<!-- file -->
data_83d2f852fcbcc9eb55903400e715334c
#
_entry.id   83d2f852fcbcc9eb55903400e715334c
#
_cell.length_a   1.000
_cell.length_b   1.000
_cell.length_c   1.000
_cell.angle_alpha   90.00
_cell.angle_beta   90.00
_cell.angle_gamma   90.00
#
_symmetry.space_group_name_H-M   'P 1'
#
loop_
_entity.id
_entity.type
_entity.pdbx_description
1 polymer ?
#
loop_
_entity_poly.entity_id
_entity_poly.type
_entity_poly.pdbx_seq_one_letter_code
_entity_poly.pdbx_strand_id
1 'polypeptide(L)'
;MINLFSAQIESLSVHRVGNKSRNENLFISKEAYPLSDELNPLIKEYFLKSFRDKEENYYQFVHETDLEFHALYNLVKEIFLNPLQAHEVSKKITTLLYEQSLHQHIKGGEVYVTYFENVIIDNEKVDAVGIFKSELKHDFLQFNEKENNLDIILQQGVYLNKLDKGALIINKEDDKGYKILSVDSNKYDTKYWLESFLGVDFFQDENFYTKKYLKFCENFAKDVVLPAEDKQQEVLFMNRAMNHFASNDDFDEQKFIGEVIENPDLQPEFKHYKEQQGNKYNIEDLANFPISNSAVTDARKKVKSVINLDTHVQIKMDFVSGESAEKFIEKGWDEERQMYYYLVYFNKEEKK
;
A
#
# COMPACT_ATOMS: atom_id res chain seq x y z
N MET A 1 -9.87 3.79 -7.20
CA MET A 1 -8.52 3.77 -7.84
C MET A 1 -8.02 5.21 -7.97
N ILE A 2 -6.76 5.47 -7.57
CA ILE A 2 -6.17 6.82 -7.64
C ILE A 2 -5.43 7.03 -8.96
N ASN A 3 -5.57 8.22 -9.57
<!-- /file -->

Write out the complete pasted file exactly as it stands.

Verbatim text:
data_83d2f852fcbcc9eb55903400e715334c
#
_entry.id   83d2f852fcbcc9eb55903400e715334c
#
_cell.length_a   1.000
_cell.length_b   1.000
_cell.length_c   1.000
_cell.angle_alpha   90.00
_cell.angle_beta   90.00
_cell.angle_gamma   90.00
#
_symmetry.space_group_name_H-M   'P 1'
#
loop_
_entity.id
_entity.type
_entity.pdbx_description
1 polymer ?
#
loop_
_entity_poly.entity_id
_entity_poly.type
_entity_poly.pdbx_seq_one_letter_code
_entity_poly.pdbx_strand_id
1 'polypeptide(L)'
;MINLFSAQIESLSVHRVGNKSRNENLFISKEAYPLSDELNPLIKEYFLKSFRDKEENYYQFVHETDLEFHALYNLVKEIFLNPLQAHEVSKKITTLLYEQSLHQHIKGGEVYVTYFENVIIDNEKVDAVGIFKSELKHDFLQFNEKENNLDIILQQGVYLNKLDKGALIINKEDDKGYKILSVDSNKYDTKYWLESFLGVDFFQDENFYTKKYLKFCENFAKDVVLPAEDKQQEVLFMNRAMNHFASNDDFDEQKFIGEVIENPDLQPEFKHYKEQQGNKYNIEDLANFPISNSAVTDARKKVKSVINLDTHVQIKMDFVSGESAEKFIEKGWDEERQMYYYLVYFNKEEKK
;
A
#
# COMPACT_ATOMS: atom_id res chain seq x y z
N MET A 1 -9.87 3.79 -7.20
CA MET A 1 -8.52 3.77 -7.84
C MET A 1 -8.02 5.21 -7.97
N ILE A 2 -6.76 5.47 -7.57
CA ILE A 2 -6.17 6.82 -7.64
C ILE A 2 -5.43 7.03 -8.96
N ASN A 3 -5.57 8.22 -9.57